As has been noted by many, the doctrine of unincorporated territories is of judicial progeny and finds no textual authority under the Constitution. Article IV, Section 3, does not make a distinction between incorporated and unincorporated territories. A plain reading of the Constitution brings into question the historical context of such a racially and ethnically charged distinction made at the turn of the twentieth century. One would expect as a matter of legal consistency that those that argue for a textual or original reading of the Constitution review the underpinnings of this doctrine. Although former Associate Justices William Brennan and Sandra Day O’Connor at different times suggested that the territory of Puerto Rico may have been incorporated as a matter of fact, there has not been a clear and unambiguous declaration in this direction by the Supreme Court, by Congress or by the Presidency.

In the summer of 2016, the Supreme Court emitted two opinions: Commonwealth of Puerto Rico v. Sanchez Valle, which concerned Puerto Rico’s lack of sovereignty for purposes of avoiding the application of the double jeopardy clause to criminal defendants in the territorial courts; and Commonwealth of Puerto Rico v. Franklin California Tax-Free Trust, concerning the inapplicability of the Tenth Amendment to Puerto Rico and its inability to legislate a territorial bankruptcy law parallel to the Federal Bankruptcy Code. It is noteworthy that in both these recent opinions the Supreme Court studiously avoided the use of the term “unincorporated” with reference to the territory of Puerto Rico. That same summer Congress legislated the Puerto Rico Oversight, Management, and Economic Stability Act (PROMESA) under the constitutional authority of its plenary powers over the territory for purposes of creating an Oversight Board and a bankruptcy-like proceeding under its Title III, which was invoked in May of this year.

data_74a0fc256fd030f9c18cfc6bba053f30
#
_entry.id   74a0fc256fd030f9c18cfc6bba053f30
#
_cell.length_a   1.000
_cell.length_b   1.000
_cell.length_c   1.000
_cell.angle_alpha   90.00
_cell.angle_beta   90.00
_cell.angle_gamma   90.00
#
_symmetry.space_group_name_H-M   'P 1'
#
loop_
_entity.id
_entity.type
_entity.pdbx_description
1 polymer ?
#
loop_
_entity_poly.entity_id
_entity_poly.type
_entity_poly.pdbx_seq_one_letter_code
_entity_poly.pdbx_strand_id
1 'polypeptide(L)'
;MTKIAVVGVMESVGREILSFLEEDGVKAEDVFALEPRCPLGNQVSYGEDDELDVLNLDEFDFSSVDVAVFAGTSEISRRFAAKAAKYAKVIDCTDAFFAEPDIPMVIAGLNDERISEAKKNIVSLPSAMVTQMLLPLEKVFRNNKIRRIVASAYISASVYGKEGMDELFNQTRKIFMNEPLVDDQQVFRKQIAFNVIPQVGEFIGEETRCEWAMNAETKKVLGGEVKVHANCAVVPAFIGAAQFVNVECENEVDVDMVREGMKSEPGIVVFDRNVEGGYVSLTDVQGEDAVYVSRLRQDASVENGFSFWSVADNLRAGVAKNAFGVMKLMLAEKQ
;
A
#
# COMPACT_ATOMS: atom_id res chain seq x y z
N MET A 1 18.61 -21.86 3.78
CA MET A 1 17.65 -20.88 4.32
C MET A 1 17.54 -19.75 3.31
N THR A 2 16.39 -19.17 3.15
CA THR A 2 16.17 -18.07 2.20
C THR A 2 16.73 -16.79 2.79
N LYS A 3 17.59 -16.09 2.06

These three recent legal events have had the political effect in insular politics of decisively undermining the long-held view by the territorial Popular Democratic Party (PPD) that claimed that in 1952 Puerto Rico achieved some sort of sovereignty independent from the authority of Congress.

The PPD’s obtuse contention that in 1952 Congress somehow ceded its plenary powers has not found support in any of the three branches of the federal government. It is precisely this lack of legal foundation and absence political coherence that lead them to boycott the June 11th, 2017 plebiscite in which the alternative of statehood prevailed.

As a matter of historical record, in the status plebiscites held in Puerto Rico in 1998, 2012 and 2017 the PPD failed to present cogent and constitutionally valid alternatives to our territorial status. Notwithstanding the continuing lobbying efforts by the PPD in Washington, this latest plebiscite marks a paradigm shift on the status question for Puerto Rico. As Americans, Puerto Ricans have a centennial claim on Congress to act expeditiously on this question.

Andrés L. Córdova is a professor at Inter American University of Puerto Rico School of Law.

The views expressed by this author are their own and are not the views of The Hill.